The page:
The Dystopia of Starters

Two weeks ago in this space I wrote about Lissa Price's debut novel, Starters. It, like all great dystopian novels, is a mirror of today's society, rather than a window into a future world. If you haven't read it yet, well, you should--since you're reading this blog, you'll love Starters. It's about a dystopian society in which all but the young and very old have been killed by biological warfare. The old, Enders, control the government, media, and financial sectors. The young, Starters, are legally prohibited from working, and thus left to fight--literally--over the scraps the elderly don't wish to consume.

Starters presents an extreme view of the consolidation of power among the old and wealthy--or so I thought until I happened across this article last week. The article is titled The War Against Youth, which at first seemed like hyperbole aimed at selling magazines, but is really only barely an exaggeration. Here are the first three paragraphs:
Twenty-five years ago young Americans had a chance.

In 1984, American breadwinners who were sixty-five and over made ten times as much as those under thirty-five. The year Obama took office, older Americans made almost forty-seven times as much as the younger generation.

This bleeding up of the national wealth is no accounting glitch, no anomalous negative bounce from the recent unemployment and mortgage crises, but rather the predictable outcome of thirty years of economic and social policy that has been rigged to serve the comfort and largesse of the old at the expense of the young.
Stephen Marche goes on to catalog an extraordinary decline in the prospects of youth over the last 25 years.  Average net worth of those under 35 has fallen from $11,521 to $3,662.  The U.S. government now spends $2.40 on the elderly for every dollar spent on children. Older Americans have seen their wealth increase 42% while younger Americans have lost -68% of their net worth.

Is there any wonder why dystopian novels are so popular among teenagers? They depict the world we are bequeathing to our youth. All these novels are real. The gerontocracy of Starters, the brutal income inequality and reality TV distractions of The Hunger Games, the war on women of XVI and Truth, the environmental calamities of Shipbreaker--even the warped disaster response of my novel, ASHFALL: they all exist in our society today in some form.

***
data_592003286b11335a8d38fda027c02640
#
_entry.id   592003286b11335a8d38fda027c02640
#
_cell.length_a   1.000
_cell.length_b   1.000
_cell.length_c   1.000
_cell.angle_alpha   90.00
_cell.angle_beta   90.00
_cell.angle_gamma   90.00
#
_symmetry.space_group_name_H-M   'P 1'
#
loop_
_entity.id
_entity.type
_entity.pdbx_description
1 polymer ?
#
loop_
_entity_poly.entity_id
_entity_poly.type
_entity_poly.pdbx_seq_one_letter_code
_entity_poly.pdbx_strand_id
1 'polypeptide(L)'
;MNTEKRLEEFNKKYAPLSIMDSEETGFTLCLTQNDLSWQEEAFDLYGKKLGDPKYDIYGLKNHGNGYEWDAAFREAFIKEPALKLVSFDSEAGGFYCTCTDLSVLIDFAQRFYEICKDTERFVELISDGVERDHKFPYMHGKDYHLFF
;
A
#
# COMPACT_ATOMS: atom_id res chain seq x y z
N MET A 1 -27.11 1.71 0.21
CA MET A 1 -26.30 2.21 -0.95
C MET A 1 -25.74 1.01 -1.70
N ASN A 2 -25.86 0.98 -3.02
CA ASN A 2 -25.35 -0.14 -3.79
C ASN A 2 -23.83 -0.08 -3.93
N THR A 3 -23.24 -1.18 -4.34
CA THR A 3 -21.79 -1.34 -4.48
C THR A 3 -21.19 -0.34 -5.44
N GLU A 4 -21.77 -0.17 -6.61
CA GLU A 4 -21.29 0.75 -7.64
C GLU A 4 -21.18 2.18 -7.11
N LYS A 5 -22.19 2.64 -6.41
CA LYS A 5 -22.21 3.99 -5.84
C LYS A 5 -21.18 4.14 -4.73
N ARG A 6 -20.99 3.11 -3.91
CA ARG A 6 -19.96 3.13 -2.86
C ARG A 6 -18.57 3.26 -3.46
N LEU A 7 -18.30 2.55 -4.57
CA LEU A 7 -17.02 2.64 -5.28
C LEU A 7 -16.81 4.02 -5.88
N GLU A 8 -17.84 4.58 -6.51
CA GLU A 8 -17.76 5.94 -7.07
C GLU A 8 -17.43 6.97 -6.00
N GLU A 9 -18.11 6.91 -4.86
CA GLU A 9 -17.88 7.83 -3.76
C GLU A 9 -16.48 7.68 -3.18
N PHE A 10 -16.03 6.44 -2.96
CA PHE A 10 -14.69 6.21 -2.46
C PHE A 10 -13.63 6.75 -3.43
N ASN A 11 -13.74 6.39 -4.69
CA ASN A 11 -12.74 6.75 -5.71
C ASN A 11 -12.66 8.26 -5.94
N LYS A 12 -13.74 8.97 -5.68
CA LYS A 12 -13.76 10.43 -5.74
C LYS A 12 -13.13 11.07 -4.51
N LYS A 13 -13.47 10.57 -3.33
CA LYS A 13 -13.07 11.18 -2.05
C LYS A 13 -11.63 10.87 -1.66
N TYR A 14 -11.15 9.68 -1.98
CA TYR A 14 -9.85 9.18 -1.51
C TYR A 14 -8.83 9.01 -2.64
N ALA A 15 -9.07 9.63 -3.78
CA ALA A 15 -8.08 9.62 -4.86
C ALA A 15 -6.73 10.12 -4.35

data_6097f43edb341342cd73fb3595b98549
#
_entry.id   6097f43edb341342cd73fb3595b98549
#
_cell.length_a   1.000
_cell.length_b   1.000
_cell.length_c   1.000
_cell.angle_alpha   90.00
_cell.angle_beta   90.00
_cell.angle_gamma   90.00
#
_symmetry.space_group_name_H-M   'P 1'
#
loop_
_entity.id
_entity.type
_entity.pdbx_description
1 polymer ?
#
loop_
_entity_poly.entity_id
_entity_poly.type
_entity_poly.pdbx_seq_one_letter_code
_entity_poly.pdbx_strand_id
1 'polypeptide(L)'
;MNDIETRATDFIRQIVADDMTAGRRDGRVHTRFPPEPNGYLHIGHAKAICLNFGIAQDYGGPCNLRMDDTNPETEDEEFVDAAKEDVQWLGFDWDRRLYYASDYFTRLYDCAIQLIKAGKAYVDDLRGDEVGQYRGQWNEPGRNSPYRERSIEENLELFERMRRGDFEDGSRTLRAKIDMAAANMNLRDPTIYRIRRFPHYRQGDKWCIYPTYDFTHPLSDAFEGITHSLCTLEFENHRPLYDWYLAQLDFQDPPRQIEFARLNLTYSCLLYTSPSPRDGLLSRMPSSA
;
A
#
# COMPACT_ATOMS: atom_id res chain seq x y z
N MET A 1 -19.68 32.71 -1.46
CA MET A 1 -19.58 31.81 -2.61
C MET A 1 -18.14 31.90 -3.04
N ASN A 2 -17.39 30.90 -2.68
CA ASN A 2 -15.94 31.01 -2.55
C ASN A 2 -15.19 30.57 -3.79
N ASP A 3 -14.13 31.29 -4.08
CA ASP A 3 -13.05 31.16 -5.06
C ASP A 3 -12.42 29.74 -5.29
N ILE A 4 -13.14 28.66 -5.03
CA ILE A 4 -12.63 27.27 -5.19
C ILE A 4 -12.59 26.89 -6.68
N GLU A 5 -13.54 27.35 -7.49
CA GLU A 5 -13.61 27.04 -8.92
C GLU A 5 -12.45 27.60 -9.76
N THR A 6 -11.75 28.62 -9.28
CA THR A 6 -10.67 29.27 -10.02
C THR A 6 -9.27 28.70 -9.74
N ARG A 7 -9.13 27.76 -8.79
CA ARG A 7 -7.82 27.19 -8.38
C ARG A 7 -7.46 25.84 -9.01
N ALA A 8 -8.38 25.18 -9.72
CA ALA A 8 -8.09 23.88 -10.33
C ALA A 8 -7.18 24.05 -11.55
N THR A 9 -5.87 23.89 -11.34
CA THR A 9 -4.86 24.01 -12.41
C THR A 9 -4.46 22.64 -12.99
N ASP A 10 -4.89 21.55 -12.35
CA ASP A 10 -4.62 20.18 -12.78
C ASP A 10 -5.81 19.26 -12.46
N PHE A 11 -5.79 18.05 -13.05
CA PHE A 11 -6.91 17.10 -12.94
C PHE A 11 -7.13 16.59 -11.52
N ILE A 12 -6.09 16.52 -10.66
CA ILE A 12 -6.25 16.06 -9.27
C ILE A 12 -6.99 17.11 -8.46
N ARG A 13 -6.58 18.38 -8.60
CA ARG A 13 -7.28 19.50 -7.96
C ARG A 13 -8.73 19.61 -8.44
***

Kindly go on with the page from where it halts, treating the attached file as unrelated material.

We should celebrate the fact that so many adults are reading YA, Joel Stein notwithstanding. Perhaps they'll take something other than a few hours of enjoyment from our work. I suspect, however, that adults and politicians will fail to solve, or in some cases even to recognize, our society's problems. If the last 25 years are any guide, the best we can hope for is that they'll quit making it worse. If we must give our children a dystopia, perhaps the literature that accompanies it may inspire them to bequeath something better to our grandchildren.


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4 comments:

lexcade said...

That is scary. Seriously. Are the worlds we're reading really the worlds we want our children to inhabit? It seems like our future is going to be an amalgam of all these different fictional (for now) places and worlds.

I think anyone who's tried to enter the job force in the last 5-7 years is feeling exactly what you describe. I know I am. A college degree hasn't helped me at all. I'm in more debt trying to pay for a pretty useless degree than I'm making at my crappy job. But prospects are still pretty slim, and there's still at least 4 applicants for every available job. We're setting ourselves up for these futures if we don't do something now.

Mike Mullin said...

Absolutely. And I'm at a loss for what to do other than continuing to write about it and volunteer locally. Neither party in the U.S. seems capable of addressing these issues in any meaningful way. Any ideas?

Natalie Aguirre said...

I had no idea of the stats though I know it's hard for our kids and us to find jobs. I worry for my daughter. I want her life to be better than mine and I would like to be able to retire someday.

I loved Lissa's book. It was so original.

Lissa Price said...

Mike, thank you so much for this post. Yes, it is shocking what's going on in our world. But hopefully for readers to deal with it in an entertaining way, it will effect change. It's why I love books with strong protagonists, teens who aren't afraid to stand up for themselves.